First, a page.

That’s right, more self-care! This is something I cannot stress enough. It is harder to take care of others if you are not caring for yourself first. This includes, but is not limited to, fueling our bodies with the right foods, adequate hydration, an exercise routine, and maintaining overall health. Be sure to incorporate mind, body, and spirit. Use your days off to do things that bring you joy. The way you care for yourself may look different from others. And that’s okay! Find self-care that caters to your personal needs. Here are some self-care ideas:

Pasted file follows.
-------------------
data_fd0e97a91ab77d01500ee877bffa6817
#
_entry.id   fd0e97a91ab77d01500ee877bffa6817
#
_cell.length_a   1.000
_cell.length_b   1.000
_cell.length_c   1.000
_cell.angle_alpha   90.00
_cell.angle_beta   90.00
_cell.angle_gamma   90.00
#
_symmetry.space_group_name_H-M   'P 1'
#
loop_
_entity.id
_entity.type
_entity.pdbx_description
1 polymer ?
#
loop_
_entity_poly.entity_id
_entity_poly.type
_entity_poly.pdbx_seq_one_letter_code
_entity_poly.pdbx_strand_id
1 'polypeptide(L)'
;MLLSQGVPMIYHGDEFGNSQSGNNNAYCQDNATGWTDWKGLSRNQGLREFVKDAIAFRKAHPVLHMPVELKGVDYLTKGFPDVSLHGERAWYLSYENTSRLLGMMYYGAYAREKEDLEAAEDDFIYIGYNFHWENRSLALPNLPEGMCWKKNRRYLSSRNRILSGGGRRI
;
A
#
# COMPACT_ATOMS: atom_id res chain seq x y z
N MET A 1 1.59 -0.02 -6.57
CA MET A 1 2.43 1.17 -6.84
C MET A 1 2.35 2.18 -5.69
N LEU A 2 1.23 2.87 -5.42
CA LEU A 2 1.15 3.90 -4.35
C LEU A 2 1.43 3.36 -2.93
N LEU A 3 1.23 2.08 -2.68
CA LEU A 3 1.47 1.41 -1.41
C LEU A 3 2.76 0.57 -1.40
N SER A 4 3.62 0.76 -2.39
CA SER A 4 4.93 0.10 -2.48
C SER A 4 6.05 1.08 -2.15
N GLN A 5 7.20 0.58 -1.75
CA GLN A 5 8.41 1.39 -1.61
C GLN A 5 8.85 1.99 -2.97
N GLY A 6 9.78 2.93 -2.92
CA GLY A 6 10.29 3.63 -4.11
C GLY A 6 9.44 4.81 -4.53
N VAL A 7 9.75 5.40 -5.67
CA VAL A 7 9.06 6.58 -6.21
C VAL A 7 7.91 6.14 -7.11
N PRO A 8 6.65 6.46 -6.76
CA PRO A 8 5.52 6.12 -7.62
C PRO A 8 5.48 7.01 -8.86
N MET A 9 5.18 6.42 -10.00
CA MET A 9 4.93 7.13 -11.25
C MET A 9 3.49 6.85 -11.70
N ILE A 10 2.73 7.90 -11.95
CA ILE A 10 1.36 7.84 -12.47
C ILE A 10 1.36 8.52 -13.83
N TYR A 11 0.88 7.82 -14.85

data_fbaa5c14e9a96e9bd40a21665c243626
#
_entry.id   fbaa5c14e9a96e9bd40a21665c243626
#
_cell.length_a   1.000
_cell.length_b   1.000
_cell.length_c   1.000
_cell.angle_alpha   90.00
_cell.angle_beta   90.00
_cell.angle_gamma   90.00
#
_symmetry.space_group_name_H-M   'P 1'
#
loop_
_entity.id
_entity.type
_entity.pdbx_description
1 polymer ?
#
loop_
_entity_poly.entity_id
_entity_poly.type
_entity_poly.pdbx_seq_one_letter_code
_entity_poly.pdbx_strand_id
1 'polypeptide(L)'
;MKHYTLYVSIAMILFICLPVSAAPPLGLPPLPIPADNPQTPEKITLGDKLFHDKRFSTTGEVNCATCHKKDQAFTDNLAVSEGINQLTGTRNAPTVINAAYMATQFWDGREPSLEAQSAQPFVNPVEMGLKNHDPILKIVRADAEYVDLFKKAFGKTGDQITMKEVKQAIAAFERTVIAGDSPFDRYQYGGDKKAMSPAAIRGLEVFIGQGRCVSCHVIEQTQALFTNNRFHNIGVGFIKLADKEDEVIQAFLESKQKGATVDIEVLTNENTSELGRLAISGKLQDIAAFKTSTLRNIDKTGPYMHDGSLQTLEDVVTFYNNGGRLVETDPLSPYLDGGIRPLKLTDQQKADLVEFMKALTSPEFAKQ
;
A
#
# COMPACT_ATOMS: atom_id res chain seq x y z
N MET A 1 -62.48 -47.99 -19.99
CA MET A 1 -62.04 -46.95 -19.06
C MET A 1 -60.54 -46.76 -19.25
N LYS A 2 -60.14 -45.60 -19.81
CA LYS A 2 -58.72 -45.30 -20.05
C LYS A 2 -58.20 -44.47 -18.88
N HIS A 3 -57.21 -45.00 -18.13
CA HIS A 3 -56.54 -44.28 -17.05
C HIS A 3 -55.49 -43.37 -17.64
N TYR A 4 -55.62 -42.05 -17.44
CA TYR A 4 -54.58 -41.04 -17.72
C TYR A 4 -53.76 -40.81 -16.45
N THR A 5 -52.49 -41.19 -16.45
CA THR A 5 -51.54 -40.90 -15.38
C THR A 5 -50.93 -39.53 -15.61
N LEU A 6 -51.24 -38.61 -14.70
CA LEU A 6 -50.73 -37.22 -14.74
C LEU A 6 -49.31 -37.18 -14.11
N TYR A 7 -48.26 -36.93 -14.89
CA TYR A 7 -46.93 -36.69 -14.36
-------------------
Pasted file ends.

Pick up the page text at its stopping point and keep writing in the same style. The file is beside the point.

- Play an instrument
- Float therapy
- Spa day
- Spiritual practices
- Simply being outside
- Find a hobby you enjoy- fishing, dancing, surfing, skating, rock climbing, etc.
- Tap into your creative side- photography, painting, graphic design, crocheting, etc.
- Set boundaries
Nursing can be a demanding job. We must be able to manage boundaries in both our personal and professional lives. The definition of a boundary is “a limit that’s set related to what individuals will take responsibility for”. The first step is to identify your limits. What can you tolerate versus what makes you feel uncomfortable and stressed? It can take time to recognize and implement your own boundaries, but it can lead to greater success and more resilience.
- Avoid isolation